The main thing I took from the management workshop is that it is important for a manager to balance inquiry with advocacy. When we advocate as managers, we give people advice, direction, instructions, or solutions to their problems. When we practice inquiry, we use open-ended questions to help the person being managed to find insights into their situation or problem or come to a solution.

My feedback from the management workshop leaders was that I could do more advocating, and a little less inquiry. I think I am still on the side of being more of an inquirer than an advocate, but I have become better at advocacy as my experience has grown. In some situations, I have been too far on the advocacy side of the balance. Advocating feels like a lot of pressure sometimes, because as a manager I don’t usually have as much information to advocate for a solution or an approach, and I need to rely more on my intuition.

A mediator’s job is only to reflect, reframe, and inquire. It is unlike a manager’s job in that no advocacy is expected or desired. I am really enjoying the opportunity to practice open-ended questions and inquiry with mediation training. I recommend it for managers who want to become better at the inquiry side of the balance.

Life cycles of an organization

Organizations, just like individuals, undergo seasons in life. Each season is characterized by certain opportunities, challenges, and ways of operating. It has been helpful for me as a manager and Deputy Director to think about organizational life cycles and how our organization, like any other, is in a state of becoming rather than just being.

It was helpful for me to also have some perspective when things get tough and to know that this is normal, other organizations have experienced this before, and many more will experience this again.

As the Persian proverb says, This too shall pass.

I discovered these resources and the idea of Non profit life cycles thanks to one of my talented staff members, S.C.

The Fieldstone Alliance offers the Nonprofit Life Stage Assessment online for free. It takes about 20 minutes.

I’m curious to hear what you find out. If you take the test for your organization and post your results here, I’ll post my results and interpretation, too. :)

Saying no is the new yes

Today I want to share a great article by Tony Schwarz at The Energy Project on productivity and prioritization. On March 18, I took Tony’s challenge to take back my lunch for the rest of the month. I got so much out of it that I am not continuing well into April with my full hour long lunch breaks daily, usually offsite in a beautiful location such as the beach, the mountains, or the park. (I love living and working in Santa Cruz since each of these is only 5 minutes away.) I’ve been coming back from lunch full of energy and thinking clearly. People have remarked that I seem relaxed amidst the chaos.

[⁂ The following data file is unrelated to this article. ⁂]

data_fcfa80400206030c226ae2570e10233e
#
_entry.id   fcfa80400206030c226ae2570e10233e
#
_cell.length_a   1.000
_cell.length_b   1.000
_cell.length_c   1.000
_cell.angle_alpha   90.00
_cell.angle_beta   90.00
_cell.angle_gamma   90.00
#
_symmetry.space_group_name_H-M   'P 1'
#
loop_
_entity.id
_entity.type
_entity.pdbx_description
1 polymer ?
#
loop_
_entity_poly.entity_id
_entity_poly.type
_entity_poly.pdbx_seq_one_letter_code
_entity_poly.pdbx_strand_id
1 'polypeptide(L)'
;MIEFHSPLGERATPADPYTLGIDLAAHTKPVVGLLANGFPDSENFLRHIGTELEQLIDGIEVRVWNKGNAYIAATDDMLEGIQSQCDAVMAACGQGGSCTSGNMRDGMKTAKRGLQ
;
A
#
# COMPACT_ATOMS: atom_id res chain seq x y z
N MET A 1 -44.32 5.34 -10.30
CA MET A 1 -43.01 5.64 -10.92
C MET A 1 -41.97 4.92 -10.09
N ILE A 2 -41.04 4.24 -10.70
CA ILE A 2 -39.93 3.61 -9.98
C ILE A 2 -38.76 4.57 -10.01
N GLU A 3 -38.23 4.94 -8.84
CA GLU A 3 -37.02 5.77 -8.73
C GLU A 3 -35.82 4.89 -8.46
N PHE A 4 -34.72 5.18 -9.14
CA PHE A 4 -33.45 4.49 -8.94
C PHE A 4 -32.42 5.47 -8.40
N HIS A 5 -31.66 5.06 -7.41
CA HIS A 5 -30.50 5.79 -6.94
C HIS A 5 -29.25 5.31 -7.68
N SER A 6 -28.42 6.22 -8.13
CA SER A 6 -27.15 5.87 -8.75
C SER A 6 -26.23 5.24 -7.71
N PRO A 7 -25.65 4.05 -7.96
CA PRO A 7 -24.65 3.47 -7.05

In this article on saying no, Tony urges us to break the vicious cycle of the “madness loop” of back-to-back meetings, endless email, and putting out fires and instead take time to pause, reflect and prioritize.

Tony says, “We mistake activity for productivity, more for better, and we ask ourselves “What’s next?” far more often than we do “Why this?” He also quotes Ghandi: “A ‘no’ uttered from the deepest conviction is better than a ‘yes’ merely uttered to please, or worse, to avoid trouble.”

I’ll let you read the rest of the article at the Harvard Business Review Blog. Thank you to The Management Center for sharing this in your newsletter this week!

Now it’s time for me to take my lunch break.

Stepping into a universe of possibility (part 2)


In my last post I wrote about the world of measurement and how beyond it lies a universe of possibility. I promised a technique for stepping outside of the world of measurement. But first, I’ll talk a little about the universe of possibility and how it is distinguished from the world of measurement.

In, “The Art of Possibility” the Zanders said, “In the measurement world, you set a goal and strive for it. In the universe of possibility, you set the context and let life unfold.”

In the universe of possibility, “…we gain our knowledge by invention…We decide that the essence of a child is joy, and joy she is. Our small business attracts the label, ‘The Can Do Company,’ and that is exactly who we are. We speak with the awareness that languages creates categories of meaning that open up new worlds to explore. Life appears as variety, pattern, and shimmering movement, inviting us in every moment to engage. The pie is enormous, and if you take a slice, the pie is whole again.”